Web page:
Fans of pretty little scenes, dolls’ houses, landscaping, and clicking on things might fancy a look at Quiet As A Stone, a game I have for several months struggled to explain well. These wee rocks are floating in space, right, covered in trees and grass and rocks and things, and you can click to cut grass and break stones to get scenery pieces like plants and trees and walls and new rocks to redecorate the scene as you please. It’s a quiet and pleasant curio, and it’s now launched on Steam with a big update.
I like it. I’ve played bits on and off since Quiet As A Stone first launched earlier this year on Itch. Sometimes I plant gardens, build ruins, and erect mysterious circles of monoliths. Sometimes I look around the different landscapes, watching day and night and rain and shine come and go. Sometimes I just click on stuff to cut grass and smash gems because clicking is fun.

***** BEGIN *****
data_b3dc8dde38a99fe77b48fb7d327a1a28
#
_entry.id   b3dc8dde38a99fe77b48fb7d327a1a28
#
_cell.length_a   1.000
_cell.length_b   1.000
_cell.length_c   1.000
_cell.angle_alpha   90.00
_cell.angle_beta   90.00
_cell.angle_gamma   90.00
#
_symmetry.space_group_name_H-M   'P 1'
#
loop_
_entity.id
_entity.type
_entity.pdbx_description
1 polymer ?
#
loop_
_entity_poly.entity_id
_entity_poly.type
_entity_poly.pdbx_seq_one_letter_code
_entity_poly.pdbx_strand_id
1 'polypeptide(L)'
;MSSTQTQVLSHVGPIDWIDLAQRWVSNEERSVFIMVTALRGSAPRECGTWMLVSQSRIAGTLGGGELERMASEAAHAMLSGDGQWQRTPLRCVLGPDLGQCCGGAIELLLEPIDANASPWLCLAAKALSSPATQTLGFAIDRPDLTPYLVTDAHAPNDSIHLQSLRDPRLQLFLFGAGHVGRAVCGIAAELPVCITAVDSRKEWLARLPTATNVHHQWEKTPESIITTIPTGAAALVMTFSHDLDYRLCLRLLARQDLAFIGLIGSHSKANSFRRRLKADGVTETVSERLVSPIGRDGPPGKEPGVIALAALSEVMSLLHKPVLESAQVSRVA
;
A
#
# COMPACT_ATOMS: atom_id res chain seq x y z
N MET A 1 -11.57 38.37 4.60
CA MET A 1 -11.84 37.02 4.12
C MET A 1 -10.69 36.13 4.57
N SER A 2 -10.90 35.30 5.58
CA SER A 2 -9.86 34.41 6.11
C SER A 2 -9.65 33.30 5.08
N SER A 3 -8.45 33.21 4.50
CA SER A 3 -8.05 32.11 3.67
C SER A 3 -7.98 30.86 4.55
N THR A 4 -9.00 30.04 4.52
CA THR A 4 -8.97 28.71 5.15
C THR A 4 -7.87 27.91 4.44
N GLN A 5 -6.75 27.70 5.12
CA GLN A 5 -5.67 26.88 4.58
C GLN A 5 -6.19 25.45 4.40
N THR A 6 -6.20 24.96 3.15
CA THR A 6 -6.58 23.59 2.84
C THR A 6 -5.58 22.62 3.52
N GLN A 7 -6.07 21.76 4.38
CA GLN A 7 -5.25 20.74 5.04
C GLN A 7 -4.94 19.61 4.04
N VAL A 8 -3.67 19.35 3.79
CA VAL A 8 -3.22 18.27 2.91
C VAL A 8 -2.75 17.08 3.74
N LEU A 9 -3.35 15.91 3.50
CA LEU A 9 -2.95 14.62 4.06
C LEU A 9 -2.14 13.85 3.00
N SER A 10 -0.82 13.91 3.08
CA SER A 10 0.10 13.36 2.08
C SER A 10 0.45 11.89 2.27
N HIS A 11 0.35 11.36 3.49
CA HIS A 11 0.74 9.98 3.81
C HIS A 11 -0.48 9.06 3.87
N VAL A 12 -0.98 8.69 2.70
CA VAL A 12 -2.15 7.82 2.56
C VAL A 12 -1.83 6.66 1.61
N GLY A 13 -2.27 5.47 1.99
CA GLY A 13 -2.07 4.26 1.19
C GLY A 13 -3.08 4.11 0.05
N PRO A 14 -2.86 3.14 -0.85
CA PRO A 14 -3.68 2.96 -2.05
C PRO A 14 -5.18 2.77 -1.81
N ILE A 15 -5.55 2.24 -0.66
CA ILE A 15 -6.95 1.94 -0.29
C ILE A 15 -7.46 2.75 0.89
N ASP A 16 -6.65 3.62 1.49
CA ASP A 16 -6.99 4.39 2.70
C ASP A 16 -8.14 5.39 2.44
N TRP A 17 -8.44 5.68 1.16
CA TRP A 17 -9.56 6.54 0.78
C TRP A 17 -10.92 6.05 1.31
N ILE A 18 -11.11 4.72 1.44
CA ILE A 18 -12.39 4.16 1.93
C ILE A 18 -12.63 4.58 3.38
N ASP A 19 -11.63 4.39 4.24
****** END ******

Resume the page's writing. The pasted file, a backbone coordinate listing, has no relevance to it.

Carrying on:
It is strange, the intersection of moody dioramas and clicking. If you want to redecorate scenes, you will need to click to cut grass and smash stones to discover new objects to place. But it’s not a clicker game, because the only progress is… getting to make more-elaborate dioramas? Which I’m okay with.
The Steam release in late November was accompanied by an update with big performance improvements and, far more important, wee campfires crackling away in many scenes.
It’s made by Richard Whitelock of Distant Lantern Studios. He started Quiet As A Stone in 2015 to help “work through a few ideas” for his other projects, including the pretty and deadly tourism ’em up Into This Wylde Abyss, then fell deep into it. I’d forgotten all about Wylde Abyss; now I’m reminded how much I want to wander with a camera while slowly freezing to death.
Here’s Whitelock mucking about with an older version back in January: